'Extinction Facts': Mock Nutrition Labels Measure Meat's Environmental Impact, Bite for Bite

Author:
Publish date:
extinction labels point to meat's impact on the environment

Forthcoming updates to the Nutrition Facts labels on packaged foods will include changes that highlight the amount of added sugars and make total calories per serving more visible. But what’s not being included on the labels are critically important “Extinction Facts,” according to the Center for Biological Diversity (CBD), which recently released its own labels under its Take Extinction Off Your Plate campaign.

Addressing the impact many popular foods have on the environment, the CBD says the meat-heavy American diet (the U.S. consumes about four times the global average for meat) comes with a high price tag in the way of carbon emissions, water pollution, and habitat loss, “impacts that were left out of the latest federal dietary guidelines despite support from experts and the public,” the Center says.

In recent years, scientists, food policy experts, and nutritionists have petitioned the FDA and USDA to include environmental considerations in dietary guidelines. But last October, the USDA said it does not believe “that the [Dietary Guidelines] are the appropriate vehicle for this important policy conversation about sustainability.” It pointed instead to other areas of government focused on addressing environmental issues.

“What you eat has a profound effect on the planet. Every burger, chicken breast and bacon strip we consume requires enormous amounts of water, energy and greenhouse gases that put threatened and endangered wildlife at risk — along with our climate stability,” Jennifer Molidor, senior food campaigner with the Center, said in a statement. “Just as nutrition facts labels you see at the grocery store reveal the health cost of dietary choices, Extinction Facts labels expose the environmental cost of our choices.”

extinction facts labels

The Extinction Facts labels take on the familiar style of U.S. Nutrition Facts labels, but include data on the environmental cost of resource-intensive foods, specifically ground beef, bacon, and chicken breasts. One quarter-pound serving of ground beef (an average hamburger), for example, contributes 6.75 pounds of CO2 into the atmosphere, destroys 595 feet of wildlife habitat, uses 425 gallons of water, and produces nearly 10 pounds of manure, according to the Extinction Facts labels.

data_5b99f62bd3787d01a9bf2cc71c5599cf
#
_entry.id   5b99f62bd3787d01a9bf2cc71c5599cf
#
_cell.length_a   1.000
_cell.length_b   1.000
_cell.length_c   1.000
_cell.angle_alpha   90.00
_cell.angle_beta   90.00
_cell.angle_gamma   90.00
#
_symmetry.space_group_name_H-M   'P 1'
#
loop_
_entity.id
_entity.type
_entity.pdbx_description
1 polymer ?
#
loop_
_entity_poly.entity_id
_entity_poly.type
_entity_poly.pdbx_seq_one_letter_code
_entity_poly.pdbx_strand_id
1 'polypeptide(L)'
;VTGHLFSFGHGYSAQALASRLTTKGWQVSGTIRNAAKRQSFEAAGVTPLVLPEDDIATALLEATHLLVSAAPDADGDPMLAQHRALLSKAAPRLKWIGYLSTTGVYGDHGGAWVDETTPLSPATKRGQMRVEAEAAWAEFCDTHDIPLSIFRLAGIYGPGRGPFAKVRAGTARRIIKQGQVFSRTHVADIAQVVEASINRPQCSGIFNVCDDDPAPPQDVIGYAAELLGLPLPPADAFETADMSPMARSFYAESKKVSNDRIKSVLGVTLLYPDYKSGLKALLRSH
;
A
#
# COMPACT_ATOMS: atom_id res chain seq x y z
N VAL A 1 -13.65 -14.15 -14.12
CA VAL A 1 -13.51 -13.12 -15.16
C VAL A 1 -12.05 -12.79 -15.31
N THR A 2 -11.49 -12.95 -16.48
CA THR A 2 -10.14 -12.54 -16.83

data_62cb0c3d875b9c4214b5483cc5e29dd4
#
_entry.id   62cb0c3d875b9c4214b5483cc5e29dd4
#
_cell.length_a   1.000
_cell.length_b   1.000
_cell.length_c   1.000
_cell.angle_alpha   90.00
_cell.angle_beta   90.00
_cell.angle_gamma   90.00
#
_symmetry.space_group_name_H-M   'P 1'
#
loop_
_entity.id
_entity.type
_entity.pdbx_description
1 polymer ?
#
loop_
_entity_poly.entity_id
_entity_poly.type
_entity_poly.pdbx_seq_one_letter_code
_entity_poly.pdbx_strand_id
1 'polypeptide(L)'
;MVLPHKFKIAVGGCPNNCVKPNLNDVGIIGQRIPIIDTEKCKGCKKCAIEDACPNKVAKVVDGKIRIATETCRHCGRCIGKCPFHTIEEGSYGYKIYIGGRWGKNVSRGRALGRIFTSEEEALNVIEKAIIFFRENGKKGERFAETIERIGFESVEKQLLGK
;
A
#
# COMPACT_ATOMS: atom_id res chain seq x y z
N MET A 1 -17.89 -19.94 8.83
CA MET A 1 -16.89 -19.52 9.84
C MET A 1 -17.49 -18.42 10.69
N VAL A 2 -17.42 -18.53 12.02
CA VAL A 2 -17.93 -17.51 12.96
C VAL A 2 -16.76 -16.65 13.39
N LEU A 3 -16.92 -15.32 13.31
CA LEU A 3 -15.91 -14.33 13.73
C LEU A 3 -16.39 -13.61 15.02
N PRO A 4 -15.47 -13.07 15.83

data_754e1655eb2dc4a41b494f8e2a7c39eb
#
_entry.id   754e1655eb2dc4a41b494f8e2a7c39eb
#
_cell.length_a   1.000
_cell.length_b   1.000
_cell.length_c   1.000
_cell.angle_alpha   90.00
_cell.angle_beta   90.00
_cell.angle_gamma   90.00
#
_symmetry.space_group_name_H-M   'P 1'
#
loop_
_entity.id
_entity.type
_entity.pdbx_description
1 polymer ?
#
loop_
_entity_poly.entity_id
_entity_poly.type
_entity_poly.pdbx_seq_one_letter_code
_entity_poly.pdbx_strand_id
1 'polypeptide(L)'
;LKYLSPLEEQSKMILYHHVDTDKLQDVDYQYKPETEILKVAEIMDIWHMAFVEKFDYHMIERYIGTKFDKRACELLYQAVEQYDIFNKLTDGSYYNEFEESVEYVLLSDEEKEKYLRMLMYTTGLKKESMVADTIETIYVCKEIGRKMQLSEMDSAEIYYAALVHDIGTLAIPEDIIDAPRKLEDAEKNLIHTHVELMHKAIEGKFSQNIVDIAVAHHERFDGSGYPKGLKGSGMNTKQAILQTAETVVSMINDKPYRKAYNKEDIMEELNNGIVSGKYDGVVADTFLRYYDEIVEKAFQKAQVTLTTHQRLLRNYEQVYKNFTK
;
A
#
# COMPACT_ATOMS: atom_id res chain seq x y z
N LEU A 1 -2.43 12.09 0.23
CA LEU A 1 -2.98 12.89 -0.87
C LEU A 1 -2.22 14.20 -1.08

The labels also warn that “meat production causes more environmental harm than any other single industry, endangering wildlife, contributing at least 14.5% of global greenhouse gas emissions and accounting for 80% of antibiotic use, 37% of pesticide use and nearly 50% of water use in the United States.”

Americans eat an average of three hamburgers per person per week, which cumulatively requires more than 21 trillion gallons water to produce, says the Center. "Americans also eat enough chicken to destroy 12.4 million acres of wildlife habitat, the equivalent of 12 million football fields. And American bacon consumption comes at a cost of 331 billion pounds of pig manure — which could fill 60,667 Olympic-sized swimming pools.”

The CBD sent a letter to the USDA in April requesting the agency take immediate action to address America’s meat consumption and its impact on the environment. The agency responded by stating that the Dietary Guidelines and Nutrition Facts were not the “appropriate vehicle” for addressing sustainability issues.

“Vital habitat and natural resources that go into each hamburger, chicken breast or serving of bacon add up quickly and put immense pressure on already endangered and threatened wildlife — like gray wolves, foxes, loggerhead sea turtles and Atlantic bluefin tuna,” said Molidor. “Cutting consumption of meat products by even a third could save significant land and water and dramatically reduce pollution.”

Find Jill on Twitter and Instagram

Related on Organic Authority

Environmental Farmers are Saying ‘See Ya!’ to Plastic
Plant Proteins are the New Meat: Leading Culinary Institute Flips Protein Focus
Who Knew Oregano Could Help Curb Climate Change?

Burgers image via Shutterstock

Related Stories